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Symphony of the Soil Opens in L.A. Nov. 8

Filmed across four continents the film explores the importance and unknown facts about soil as leading soil scientists, farmers, and activist share their knowledge to provide a broad picture of the issues surrounding the precious resource beneath our feet.

Deborah Koons Garcia’s film focuses on soil as a miraculous and transformative substance, which, with the right care and research, could help solve some of humanity's biggest environmental concerns including climate change, dead zones, water scarcity and world hunger.

Deborah Koons Garcia’s award-winning documentary Symphony of the Soil will be released theatrically in Los Angeles by Lily Films on November 8th at the Laemmle Music Hall.

The filmmaker also points to the indifference shown towards the subject, and how it is a resource often taken for granted and ignored. She combines these serious concerns with a skillful mix of art and science in which soil is revealed to be a living organism, and the foundation of life on earth.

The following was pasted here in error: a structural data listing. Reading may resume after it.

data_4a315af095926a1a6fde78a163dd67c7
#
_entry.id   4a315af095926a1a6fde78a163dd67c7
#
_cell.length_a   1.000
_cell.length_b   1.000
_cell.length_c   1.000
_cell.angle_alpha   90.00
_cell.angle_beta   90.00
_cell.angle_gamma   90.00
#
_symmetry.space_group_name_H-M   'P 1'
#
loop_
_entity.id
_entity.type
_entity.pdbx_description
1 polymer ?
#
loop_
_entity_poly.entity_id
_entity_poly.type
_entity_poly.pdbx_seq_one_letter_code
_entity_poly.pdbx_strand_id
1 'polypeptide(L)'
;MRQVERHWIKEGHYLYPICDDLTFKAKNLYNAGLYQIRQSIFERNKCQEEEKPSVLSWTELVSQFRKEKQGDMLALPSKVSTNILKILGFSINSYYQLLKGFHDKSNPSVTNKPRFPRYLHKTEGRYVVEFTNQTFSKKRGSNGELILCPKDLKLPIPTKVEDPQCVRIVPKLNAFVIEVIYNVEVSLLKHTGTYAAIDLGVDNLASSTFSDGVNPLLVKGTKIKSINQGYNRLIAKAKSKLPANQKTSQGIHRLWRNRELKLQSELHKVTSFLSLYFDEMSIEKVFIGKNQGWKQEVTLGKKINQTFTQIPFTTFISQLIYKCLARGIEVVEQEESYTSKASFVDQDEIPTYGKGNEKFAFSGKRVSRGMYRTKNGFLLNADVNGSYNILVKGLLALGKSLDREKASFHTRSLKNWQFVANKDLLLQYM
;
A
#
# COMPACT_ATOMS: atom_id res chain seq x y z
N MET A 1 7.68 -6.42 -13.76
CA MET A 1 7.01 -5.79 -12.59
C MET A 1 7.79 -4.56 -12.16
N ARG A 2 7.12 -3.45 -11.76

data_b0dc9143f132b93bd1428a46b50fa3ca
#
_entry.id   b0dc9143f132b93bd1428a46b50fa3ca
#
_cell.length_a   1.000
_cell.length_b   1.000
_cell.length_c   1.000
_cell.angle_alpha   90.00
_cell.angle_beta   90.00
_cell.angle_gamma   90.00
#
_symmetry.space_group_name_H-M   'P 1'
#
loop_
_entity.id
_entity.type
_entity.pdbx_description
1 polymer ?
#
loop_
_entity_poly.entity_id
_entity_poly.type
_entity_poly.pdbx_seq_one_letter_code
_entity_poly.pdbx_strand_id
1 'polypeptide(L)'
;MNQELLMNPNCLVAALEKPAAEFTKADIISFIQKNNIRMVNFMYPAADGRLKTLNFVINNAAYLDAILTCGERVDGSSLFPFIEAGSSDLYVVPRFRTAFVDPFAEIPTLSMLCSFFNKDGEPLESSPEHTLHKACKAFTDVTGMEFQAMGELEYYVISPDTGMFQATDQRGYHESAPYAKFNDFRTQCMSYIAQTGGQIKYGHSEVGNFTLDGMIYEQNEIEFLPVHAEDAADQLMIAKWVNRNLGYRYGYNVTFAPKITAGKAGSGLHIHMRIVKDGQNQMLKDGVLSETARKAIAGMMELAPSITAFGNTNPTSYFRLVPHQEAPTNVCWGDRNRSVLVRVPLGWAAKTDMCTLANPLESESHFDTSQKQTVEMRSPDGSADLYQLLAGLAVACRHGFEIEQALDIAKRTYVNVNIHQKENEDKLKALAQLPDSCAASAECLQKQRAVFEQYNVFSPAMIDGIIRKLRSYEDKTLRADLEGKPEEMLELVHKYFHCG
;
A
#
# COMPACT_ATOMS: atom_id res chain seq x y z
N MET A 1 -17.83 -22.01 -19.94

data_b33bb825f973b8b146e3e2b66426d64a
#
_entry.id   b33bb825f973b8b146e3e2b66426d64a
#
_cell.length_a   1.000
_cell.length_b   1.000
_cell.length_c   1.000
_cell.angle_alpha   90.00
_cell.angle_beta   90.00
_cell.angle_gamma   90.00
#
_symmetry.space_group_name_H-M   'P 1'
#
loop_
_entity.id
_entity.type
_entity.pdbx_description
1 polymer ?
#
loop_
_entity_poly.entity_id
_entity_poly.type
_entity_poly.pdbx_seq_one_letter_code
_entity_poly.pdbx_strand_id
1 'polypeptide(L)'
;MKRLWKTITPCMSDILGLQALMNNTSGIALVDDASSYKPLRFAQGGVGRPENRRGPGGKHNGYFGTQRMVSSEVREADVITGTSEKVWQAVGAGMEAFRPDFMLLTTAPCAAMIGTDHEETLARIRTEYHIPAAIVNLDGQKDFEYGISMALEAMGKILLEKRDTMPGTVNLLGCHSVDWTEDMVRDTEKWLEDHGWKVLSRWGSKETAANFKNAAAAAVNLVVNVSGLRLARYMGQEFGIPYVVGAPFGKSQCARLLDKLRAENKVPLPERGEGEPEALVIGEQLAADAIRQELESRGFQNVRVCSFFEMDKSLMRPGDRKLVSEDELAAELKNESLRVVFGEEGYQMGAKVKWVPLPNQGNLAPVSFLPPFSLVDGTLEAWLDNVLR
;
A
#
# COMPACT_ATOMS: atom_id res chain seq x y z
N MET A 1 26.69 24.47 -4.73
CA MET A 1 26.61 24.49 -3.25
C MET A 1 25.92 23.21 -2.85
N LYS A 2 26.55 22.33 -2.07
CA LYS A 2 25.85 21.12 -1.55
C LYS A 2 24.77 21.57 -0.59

Symphony of the Soil premiered at the Smithsonian National Museum of Natural History at the Environmental Film Festival in the Nation's Capital in 2012. This powerful film received an award from The Life Sciences Film Festival in Prague, Czech Republic, the Merit Award for Scientific Information from the Montana Cine International Film Festival, and the Cinema Verde Film Festival Food Award. In January 2013, Deborah Koons Garcia received the John de Graaf Environmental Filmmaking Award at the Wild and Scenic Film Festival.

Best known for the documentary The Future of Food, on genetically engineered crops and the corporate control of food, the documentarian continues to create films that tackle pressing issues that affect human's relationship with the environment and that will define the survival of future generations.